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Haha, this is so true. Though I prefer my drinks without ice, all my friends (I'm from the US) heap ice in their glasses and then pour cold drinks from the fridge into them. Gah!
Yup. Yup :(One of the first words you need to learn in a langauge is "tap water", and even if you learn it 80% of the time they'll assume you don't know what you're talking about and bring out the 5€ bottle anyways.
A constant battle...
the magic word: "un pichet d'eau"that's how you'll get free water in a restaurant or barbut you (or soemone with you) better be buying something
come to Iceland! They never serve anything BUT tap water and ice is plentiful. They still haven't figured out that glasses come in anything larger than microscopic size. Oh well.So thrilled to discover your comic. I'm from the States and have been living abroad for almost 8 years (Iceland, Germany, Norway). You've picked up so many of the essential tiny experiences of the life abroad.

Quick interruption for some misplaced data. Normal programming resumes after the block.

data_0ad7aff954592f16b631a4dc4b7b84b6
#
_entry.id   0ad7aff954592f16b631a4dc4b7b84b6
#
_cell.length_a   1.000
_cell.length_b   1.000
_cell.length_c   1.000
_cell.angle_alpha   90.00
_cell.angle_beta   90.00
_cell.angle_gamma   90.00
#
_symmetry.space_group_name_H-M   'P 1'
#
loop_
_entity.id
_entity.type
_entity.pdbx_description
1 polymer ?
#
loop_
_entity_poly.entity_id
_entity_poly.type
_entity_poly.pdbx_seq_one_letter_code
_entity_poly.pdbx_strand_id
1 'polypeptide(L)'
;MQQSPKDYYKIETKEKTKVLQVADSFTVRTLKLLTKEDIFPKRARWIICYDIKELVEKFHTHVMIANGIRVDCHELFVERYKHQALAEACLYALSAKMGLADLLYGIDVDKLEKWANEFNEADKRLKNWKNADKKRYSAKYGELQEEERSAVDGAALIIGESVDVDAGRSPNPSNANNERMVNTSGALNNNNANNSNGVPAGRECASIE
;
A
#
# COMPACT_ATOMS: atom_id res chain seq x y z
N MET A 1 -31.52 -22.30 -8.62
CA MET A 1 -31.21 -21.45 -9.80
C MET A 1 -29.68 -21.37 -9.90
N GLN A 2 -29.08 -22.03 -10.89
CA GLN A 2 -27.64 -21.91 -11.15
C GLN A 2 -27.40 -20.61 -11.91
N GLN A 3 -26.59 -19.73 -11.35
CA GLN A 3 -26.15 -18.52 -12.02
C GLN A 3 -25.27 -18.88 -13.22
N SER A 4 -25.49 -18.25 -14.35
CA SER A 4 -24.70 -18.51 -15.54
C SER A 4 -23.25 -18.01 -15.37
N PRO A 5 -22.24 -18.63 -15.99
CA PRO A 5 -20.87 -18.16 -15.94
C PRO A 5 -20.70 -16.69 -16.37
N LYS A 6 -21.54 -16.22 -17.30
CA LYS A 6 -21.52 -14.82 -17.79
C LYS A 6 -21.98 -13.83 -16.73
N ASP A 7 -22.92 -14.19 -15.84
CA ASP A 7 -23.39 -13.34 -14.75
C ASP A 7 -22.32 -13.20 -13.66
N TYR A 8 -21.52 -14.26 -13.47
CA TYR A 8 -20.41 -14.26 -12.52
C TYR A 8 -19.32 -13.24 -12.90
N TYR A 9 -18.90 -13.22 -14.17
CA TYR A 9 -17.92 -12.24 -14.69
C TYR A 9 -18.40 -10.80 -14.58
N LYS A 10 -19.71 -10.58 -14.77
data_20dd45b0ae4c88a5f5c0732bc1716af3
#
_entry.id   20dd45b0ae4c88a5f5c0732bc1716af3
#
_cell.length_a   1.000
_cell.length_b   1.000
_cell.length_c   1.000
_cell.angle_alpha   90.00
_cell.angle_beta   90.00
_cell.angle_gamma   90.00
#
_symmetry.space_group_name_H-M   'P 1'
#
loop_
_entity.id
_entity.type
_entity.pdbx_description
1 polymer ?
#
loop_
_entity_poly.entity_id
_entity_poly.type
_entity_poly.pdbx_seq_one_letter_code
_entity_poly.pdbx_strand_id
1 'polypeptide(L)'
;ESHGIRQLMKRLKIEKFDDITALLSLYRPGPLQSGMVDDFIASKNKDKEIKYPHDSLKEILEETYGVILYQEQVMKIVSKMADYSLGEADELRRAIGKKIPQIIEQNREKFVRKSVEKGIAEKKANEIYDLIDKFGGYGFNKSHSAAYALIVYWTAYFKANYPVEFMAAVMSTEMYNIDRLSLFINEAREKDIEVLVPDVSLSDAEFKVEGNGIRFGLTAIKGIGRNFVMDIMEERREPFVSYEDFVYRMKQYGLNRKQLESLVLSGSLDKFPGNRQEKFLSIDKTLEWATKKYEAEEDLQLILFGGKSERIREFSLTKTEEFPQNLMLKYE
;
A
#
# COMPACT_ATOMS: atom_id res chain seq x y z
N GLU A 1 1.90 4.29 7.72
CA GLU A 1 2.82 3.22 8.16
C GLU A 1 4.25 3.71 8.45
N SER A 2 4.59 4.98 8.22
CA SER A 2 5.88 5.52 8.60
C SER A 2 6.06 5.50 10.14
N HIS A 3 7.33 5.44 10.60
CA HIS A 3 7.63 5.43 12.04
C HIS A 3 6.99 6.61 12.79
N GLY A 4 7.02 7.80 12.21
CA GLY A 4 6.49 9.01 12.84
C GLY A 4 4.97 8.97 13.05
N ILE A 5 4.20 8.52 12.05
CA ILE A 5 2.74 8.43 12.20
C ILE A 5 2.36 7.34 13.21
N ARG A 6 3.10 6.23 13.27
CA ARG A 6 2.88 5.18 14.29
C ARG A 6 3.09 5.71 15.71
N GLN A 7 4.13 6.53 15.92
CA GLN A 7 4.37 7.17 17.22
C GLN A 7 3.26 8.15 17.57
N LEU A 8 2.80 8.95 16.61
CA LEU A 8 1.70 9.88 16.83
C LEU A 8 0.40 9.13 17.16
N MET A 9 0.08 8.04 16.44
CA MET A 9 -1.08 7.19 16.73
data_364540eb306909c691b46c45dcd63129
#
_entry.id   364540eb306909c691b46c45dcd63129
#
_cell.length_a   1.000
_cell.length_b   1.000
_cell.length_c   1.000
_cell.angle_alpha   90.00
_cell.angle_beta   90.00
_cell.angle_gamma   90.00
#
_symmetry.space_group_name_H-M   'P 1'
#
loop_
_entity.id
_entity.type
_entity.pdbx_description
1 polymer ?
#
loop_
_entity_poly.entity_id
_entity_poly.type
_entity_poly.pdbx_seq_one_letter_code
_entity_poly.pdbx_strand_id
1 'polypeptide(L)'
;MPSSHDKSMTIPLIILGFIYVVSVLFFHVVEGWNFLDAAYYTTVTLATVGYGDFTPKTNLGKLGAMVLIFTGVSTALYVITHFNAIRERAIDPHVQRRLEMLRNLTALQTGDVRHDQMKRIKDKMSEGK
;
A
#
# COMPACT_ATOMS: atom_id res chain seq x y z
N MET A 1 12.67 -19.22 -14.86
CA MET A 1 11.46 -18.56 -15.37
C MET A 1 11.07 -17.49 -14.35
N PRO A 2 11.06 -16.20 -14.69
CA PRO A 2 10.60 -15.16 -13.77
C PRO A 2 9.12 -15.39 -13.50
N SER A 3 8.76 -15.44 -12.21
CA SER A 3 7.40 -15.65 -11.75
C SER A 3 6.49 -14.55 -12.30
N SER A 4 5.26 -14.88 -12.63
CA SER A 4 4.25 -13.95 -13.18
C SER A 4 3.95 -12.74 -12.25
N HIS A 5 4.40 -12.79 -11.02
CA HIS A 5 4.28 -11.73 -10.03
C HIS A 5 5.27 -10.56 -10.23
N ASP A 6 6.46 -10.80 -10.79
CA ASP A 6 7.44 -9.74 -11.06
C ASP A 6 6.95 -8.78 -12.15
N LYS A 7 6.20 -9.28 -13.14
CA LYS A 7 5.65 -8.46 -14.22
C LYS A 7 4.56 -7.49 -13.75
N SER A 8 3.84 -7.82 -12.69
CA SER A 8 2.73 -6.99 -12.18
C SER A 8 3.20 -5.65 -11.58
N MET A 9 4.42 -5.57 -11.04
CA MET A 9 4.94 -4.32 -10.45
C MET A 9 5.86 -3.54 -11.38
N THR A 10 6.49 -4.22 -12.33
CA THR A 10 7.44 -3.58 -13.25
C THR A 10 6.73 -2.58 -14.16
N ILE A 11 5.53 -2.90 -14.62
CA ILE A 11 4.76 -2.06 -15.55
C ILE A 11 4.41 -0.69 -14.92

Tap water from Iceland must simply be runoff from glorious, towering glacial valleys...
Not in Spain, you can ask for water with ice for free, but you are expected to consume something more.
It's interesting that multiple Europeans have pointed out that you can get free water, but you have to buy something else. That goes without saying! Nobody in America ever goes to a sit-down restaurant, orders water, and leaves.
In Algeria you get a bottle of water straight away in any restaurant (for free). You can't drink the tap water there, so I suppose they have to do that...!
Or perhaps in Algeria they are gracious hosts, kings of convenience, unlike the barbarian Europeans...
In the UK you can ask for a pint/glass of water and you'll not even be questioned about bottles unless you're in a very fancy restaurant. I found this very hard to deal with in germany (i was mainly in tourist places), most places the soft-drinks cost more than the beer, which didn't help. Some places were okay though but Germans don't seem as inclined to tap water as the UK.